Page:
In the widest terms, heavy use and abuse of OxyContin is a warning sign of overdose. It’s a problem that strikes even those who take their medications as prescribed and/or who have been on the medication for years. No one who takes high doses of the drug, abuses it in any way, or combines it with other substances is out of harm’s way. In more immediate terms, however, the ability to recognize an OxyContin overdose as it is happening can mean the difference between life and death.
NOTE: If you believe that your loved one is currently overdosing on OxyContin, call 911 emergency medical services immediately. Answer their questions as thoroughly as possible and stay on the line as they provide you with directions on what to do and what not to do.
Signs of an Opiate Overdose
Depending upon how much OxyContin was taken and if other substances are in the system at the same time, the signs of an opiate overdose will vary. According to Medline Plus, the overdose victim may:
- Be unresponsive or unable to carry on a conversation
- Have shallow breathing or no breathing at all
- Have a slow heart rate
- Exhibit a bluish tint to nails, lips and/or skin
- Have dilated pupils
How OxyContin Overdose Is Treated
If emergency medical help is received in time, there is often hope for recovery. There may be a number of different methods attempted in the event of an opiate overdose, including:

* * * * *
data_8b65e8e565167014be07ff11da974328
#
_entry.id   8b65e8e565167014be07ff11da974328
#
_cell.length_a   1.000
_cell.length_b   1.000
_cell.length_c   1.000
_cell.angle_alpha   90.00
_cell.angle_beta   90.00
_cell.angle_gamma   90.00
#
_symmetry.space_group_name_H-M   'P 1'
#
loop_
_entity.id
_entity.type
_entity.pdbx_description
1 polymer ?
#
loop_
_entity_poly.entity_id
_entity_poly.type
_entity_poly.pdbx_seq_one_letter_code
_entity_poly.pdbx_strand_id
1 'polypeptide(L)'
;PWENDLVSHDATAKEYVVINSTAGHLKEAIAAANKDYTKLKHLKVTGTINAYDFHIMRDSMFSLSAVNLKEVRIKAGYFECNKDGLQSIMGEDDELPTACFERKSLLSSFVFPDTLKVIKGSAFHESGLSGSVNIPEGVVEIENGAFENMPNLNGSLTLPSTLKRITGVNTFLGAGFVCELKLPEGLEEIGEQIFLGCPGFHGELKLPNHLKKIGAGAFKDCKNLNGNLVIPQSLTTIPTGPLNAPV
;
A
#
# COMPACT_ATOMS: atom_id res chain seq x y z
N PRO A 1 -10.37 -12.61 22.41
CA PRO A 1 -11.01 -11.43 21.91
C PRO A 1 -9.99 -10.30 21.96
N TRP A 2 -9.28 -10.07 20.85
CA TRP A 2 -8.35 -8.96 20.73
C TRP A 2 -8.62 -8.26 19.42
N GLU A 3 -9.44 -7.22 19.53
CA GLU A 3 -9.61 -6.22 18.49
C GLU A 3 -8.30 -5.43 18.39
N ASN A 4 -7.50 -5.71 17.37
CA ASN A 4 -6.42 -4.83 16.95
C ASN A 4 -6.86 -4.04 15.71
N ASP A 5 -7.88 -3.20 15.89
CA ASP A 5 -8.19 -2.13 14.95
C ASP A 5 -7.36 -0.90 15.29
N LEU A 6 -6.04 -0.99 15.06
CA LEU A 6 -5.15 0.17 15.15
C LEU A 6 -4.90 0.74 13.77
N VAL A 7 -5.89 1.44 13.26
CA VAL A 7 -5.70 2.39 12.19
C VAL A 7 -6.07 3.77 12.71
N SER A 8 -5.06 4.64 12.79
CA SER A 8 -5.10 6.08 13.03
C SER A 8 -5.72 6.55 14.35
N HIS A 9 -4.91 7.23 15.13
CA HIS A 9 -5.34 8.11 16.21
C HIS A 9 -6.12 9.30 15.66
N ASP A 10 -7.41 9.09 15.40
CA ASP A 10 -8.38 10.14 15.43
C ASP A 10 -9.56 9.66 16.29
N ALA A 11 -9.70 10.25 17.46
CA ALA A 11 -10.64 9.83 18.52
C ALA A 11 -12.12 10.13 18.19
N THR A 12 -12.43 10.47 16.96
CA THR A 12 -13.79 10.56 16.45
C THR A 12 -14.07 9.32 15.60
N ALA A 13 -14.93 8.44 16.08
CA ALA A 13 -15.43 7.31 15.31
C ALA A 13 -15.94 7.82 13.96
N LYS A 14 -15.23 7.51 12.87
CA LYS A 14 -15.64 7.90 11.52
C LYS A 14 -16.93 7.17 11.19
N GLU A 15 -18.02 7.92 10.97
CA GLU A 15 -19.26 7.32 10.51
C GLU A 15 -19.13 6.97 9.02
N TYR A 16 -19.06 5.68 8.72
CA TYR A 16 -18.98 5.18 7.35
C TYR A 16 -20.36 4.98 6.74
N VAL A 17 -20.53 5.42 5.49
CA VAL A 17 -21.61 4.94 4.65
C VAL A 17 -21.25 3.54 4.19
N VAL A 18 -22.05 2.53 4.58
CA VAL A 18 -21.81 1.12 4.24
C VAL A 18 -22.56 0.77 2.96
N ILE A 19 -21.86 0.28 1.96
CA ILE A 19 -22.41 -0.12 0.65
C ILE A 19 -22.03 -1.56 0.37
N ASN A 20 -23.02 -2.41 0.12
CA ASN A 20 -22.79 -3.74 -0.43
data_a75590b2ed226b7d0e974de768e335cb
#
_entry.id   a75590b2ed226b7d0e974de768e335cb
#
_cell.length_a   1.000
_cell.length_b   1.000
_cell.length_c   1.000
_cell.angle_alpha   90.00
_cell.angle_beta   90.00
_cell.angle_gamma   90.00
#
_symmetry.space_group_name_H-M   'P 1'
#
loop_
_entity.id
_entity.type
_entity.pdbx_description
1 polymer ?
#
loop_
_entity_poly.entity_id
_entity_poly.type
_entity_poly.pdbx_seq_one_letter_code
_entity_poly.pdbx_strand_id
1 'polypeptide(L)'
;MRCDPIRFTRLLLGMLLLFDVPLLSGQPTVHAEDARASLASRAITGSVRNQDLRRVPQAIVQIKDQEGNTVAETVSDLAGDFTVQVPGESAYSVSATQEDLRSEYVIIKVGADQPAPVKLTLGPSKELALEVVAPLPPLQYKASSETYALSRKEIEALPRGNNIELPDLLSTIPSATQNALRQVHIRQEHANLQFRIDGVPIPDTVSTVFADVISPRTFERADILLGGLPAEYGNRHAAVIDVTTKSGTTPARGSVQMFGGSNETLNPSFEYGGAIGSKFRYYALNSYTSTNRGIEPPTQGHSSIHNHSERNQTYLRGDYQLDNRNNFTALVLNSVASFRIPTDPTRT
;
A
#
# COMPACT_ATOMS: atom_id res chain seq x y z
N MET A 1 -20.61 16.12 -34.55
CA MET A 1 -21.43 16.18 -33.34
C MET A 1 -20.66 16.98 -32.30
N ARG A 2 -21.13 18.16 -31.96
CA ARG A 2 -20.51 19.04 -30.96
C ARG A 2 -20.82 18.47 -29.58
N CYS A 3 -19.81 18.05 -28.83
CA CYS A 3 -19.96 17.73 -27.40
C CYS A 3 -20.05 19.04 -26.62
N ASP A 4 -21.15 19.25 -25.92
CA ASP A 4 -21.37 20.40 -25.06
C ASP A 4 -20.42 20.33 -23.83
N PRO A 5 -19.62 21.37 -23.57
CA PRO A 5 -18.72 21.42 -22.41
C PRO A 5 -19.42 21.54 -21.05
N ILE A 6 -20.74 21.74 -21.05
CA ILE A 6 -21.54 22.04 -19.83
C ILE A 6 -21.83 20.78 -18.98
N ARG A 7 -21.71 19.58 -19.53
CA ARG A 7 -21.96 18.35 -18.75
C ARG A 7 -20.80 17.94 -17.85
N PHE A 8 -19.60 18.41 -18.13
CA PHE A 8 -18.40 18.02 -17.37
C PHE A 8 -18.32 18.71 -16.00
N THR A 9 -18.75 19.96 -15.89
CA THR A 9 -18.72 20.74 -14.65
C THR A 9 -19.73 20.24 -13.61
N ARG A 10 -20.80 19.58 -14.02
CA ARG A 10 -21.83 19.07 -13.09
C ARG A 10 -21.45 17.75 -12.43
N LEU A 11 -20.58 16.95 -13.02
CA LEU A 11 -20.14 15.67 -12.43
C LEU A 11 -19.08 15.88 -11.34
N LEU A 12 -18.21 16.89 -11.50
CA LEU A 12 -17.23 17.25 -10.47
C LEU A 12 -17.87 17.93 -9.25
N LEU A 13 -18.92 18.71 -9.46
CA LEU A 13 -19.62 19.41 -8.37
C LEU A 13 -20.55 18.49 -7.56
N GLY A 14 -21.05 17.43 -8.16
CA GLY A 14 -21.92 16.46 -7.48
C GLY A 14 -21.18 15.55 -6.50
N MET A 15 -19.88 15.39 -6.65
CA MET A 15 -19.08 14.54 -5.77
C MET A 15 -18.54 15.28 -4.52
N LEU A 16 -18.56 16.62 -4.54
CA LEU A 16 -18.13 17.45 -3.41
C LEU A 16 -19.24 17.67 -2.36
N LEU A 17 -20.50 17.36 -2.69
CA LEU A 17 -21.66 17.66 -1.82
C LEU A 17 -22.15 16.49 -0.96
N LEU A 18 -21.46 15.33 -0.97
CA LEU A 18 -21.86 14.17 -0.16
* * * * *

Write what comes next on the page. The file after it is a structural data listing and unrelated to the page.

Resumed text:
- Intubation. Use of a tube inserted through the mouth into the lungs to help the overdose victim breathe or for gastric lavage.
- Gastric lavage. Also known as pumping their stomach.
- Medication. Naloxone is a medication that has been used with some success to stop the effects of an opiate overdose.
- Toxicology screening. Used to determine all the substance present in the body.
At the hospital, the victim will likely undergo a psychiatric evaluation in order to ensure that the overdose was not intentional, or an attempt at suicide.
Who Is at Risk for OxyContin Overdose?
Anyone who takes OxyContin is potentially at risk for overdose but the following people are at a higher risk than most, including those who:
- Crush OxyContin pills before ingesting them
- Snort or inject the pills
- Use OxyContin in combination with other substances, including alcohol and other sedative or painkiller medications
- Use OxyContin without a prescription that is monitored by a doctor
- Take more OxyContin than prescribed or dose more often then recommended
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The best way to prevent overdose is to stop taking OxyContin. If chronic pain is an issue, patients can learn more holistic ways of managing their pain without addictive medications. If the prescription was in response to an acute issue that has passed or if the drug was originally taken recreationally, then patients can learn how to handle stressors, boredom, mental health symptoms, and other issues they were attempting to “medicate” with the drugs in a more healthful fashion. In both cases, OxyContin detox followed by intensive addiction treatment is recommended as patients address their abuse of or addiction to the drug before tragedy strikes.
If your loved one is actively abusing OxyContin and you fear they will succumb to overdose, accident under the influence, or other issues that can arise due to opiate addiction, call us at Alta Mira today and find out how we can help.